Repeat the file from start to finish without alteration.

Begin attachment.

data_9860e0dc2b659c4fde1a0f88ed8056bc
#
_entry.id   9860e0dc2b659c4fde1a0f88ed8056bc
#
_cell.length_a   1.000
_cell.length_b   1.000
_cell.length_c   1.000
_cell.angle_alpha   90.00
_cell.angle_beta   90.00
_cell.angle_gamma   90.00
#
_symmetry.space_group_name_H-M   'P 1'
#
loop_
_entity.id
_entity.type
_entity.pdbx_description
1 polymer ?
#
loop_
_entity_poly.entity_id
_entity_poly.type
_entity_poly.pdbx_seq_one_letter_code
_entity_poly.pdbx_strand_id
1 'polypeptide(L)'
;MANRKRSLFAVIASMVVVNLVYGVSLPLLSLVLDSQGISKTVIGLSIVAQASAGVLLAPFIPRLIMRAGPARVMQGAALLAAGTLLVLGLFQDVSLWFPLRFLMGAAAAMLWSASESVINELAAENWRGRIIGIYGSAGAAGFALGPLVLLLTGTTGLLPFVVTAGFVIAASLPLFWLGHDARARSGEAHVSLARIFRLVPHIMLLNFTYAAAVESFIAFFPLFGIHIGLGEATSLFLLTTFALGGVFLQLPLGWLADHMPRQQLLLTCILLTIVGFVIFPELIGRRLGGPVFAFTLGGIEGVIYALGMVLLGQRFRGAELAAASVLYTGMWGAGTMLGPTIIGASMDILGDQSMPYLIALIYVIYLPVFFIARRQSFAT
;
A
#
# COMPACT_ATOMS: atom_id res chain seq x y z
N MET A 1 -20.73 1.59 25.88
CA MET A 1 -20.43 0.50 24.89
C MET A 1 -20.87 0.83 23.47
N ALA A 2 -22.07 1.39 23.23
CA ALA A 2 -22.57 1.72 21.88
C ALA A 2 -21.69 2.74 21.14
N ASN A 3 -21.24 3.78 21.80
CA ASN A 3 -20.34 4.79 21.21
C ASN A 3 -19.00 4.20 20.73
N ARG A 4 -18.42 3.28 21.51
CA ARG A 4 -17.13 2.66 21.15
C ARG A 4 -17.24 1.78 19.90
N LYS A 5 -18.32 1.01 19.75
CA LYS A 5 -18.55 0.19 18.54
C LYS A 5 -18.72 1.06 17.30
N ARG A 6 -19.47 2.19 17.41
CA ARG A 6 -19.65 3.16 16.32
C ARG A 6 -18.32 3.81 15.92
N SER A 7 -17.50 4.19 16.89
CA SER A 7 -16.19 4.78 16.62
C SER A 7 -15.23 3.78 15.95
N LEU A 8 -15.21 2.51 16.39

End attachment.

data_9860e0dc2b659c4fde1a0f88ed8056bc
#
_entry.id   9860e0dc2b659c4fde1a0f88ed8056bc
#
_cell.length_a   1.000
_cell.length_b   1.000
_cell.length_c   1.000
_cell.angle_alpha   90.00
_cell.angle_beta   90.00
_cell.angle_gamma   90.00
#
_symmetry.space_group_name_H-M   'P 1'
#
loop_
_entity.id
_entity.type
_entity.pdbx_description
1 polymer ?
#
loop_
_entity_poly.entity_id
_entity_poly.type
_entity_poly.pdbx_seq_one_letter_code
_entity_poly.pdbx_strand_id
1 'polypeptide(L)'
;MANRKRSLFAVIASMVVVNLVYGVSLPLLSLVLDSQGISKTVIGLSIVAQASAGVLLAPFIPRLIMRAGPARVMQGAALLAAGTLLVLGLFQDVSLWFPLRFLMGAAAAMLWSASESVINELAAENWRGRIIGIYGSAGAAGFALGPLVLLLTGTTGLLPFVVTAGFVIAASLPLFWLGHDARARSGEAHVSLARIFRLVPHIMLLNFTYAAAVESFIAFFPLFGIHIGLGEATSLFLLTTFALGGVFLQLPLGWLADHMPRQQLLLTCILLTIVGFVIFPELIGRRLGGPVFAFTLGGIEGVIYALGMVLLGQRFRGAELAAASVLYTGMWGAGTMLGPTIIGASMDILGDQSMPYLIALIYVIYLPVFFIARRQSFAT
;
A
#
# COMPACT_ATOMS: atom_id res chain seq x y z
N MET A 1 -20.73 1.59 25.88
CA MET A 1 -20.43 0.50 24.89
C MET A 1 -20.87 0.83 23.47
N ALA A 2 -22.07 1.39 23.23
CA ALA A 2 -22.57 1.72 21.88
C ALA A 2 -21.69 2.74 21.14
N ASN A 3 -21.24 3.78 21.80
CA ASN A 3 -20.34 4.79 21.21
C ASN A 3 -19.00 4.20 20.73
N ARG A 4 -18.42 3.28 21.51
CA ARG A 4 -17.13 2.66 21.15
C ARG A 4 -17.24 1.78 19.90
N LYS A 5 -18.32 1.01 19.75
CA LYS A 5 -18.55 0.19 18.54
C LYS A 5 -18.72 1.06 17.30
N ARG A 6 -19.47 2.19 17.41
CA ARG A 6 -19.65 3.16 16.32
C ARG A 6 -18.32 3.81 15.92
N SER A 7 -17.50 4.19 16.89
CA SER A 7 -16.19 4.78 16.62
C SER A 7 -15.23 3.78 15.95
N LEU A 8 -15.21 2.51 16.39